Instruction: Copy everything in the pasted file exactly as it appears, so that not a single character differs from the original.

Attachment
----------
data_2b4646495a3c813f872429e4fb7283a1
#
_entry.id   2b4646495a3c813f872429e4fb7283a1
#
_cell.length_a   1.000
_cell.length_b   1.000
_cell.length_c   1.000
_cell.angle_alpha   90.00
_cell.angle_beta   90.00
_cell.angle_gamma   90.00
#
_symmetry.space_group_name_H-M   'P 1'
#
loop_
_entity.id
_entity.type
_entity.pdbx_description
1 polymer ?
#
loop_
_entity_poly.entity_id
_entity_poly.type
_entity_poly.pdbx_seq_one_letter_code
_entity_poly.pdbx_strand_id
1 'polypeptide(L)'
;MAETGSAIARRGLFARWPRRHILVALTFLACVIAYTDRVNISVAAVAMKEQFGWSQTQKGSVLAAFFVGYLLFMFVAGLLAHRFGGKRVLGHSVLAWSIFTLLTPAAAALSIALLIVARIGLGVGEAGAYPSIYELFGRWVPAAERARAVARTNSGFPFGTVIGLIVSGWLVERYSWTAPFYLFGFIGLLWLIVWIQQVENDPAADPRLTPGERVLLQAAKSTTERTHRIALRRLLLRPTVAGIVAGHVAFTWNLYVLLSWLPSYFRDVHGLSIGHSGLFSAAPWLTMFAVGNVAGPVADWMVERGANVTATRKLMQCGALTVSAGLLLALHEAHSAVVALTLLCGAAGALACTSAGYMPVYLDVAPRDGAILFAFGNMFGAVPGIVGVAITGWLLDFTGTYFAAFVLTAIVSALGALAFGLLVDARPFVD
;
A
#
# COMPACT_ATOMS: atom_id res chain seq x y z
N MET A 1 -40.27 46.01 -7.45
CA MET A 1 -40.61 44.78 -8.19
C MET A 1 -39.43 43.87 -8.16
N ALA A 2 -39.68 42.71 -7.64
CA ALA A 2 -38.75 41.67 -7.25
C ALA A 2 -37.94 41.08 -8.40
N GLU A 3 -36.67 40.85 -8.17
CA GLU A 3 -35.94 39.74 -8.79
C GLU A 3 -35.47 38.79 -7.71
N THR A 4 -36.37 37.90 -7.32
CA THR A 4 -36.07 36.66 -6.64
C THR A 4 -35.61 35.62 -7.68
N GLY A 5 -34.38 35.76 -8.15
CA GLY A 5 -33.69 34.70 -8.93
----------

data_2b4646495a3c813f872429e4fb7283a1
#
_entry.id   2b4646495a3c813f872429e4fb7283a1
#
_cell.length_a   1.000
_cell.length_b   1.000
_cell.length_c   1.000
_cell.angle_alpha   90.00
_cell.angle_beta   90.00
_cell.angle_gamma   90.00
#
_symmetry.space_group_name_H-M   'P 1'
#
loop_
_entity.id
_entity.type
_entity.pdbx_description
1 polymer ?
#
loop_
_entity_poly.entity_id
_entity_poly.type
_entity_poly.pdbx_seq_one_letter_code
_entity_poly.pdbx_strand_id
1 'polypeptide(L)'
;MAETGSAIARRGLFARWPRRHILVALTFLACVIAYTDRVNISVAAVAMKEQFGWSQTQKGSVLAAFFVGYLLFMFVAGLLAHRFGGKRVLGHSVLAWSIFTLLTPAAAALSIALLIVARIGLGVGEAGAYPSIYELFGRWVPAAERARAVARTNSGFPFGTVIGLIVSGWLVERYSWTAPFYLFGFIGLLWLIVWIQQVENDPAADPRLTPGERVLLQAAKSTTERTHRIALRRLLLRPTVAGIVAGHVAFTWNLYVLLSWLPSYFRDVHGLSIGHSGLFSAAPWLTMFAVGNVAGPVADWMVERGANVTATRKLMQCGALTVSAGLLLALHEAHSAVVALTLLCGAAGALACTSAGYMPVYLDVAPRDGAILFAFGNMFGAVPGIVGVAITGWLLDFTGTYFAAFVLTAIVSALGALAFGLLVDARPFVD
;
A
#
# COMPACT_ATOMS: atom_id res chain seq x y z
N MET A 1 -40.27 46.01 -7.45
CA MET A 1 -40.61 44.78 -8.19
C MET A 1 -39.43 43.87 -8.16
N ALA A 2 -39.68 42.71 -7.64
CA ALA A 2 -38.75 41.67 -7.25
C ALA A 2 -37.94 41.08 -8.40
N GLU A 3 -36.67 40.85 -8.17
CA GLU A 3 -35.94 39.74 -8.79
C GLU A 3 -35.47 38.79 -7.71
N THR A 4 -36.37 37.90 -7.32
CA THR A 4 -36.07 36.66 -6.64
C THR A 4 -35.61 35.62 -7.68
N GLY A 5 -34.38 35.76 -8.15
CA GLY A 5 -33.69 34.70 -8.93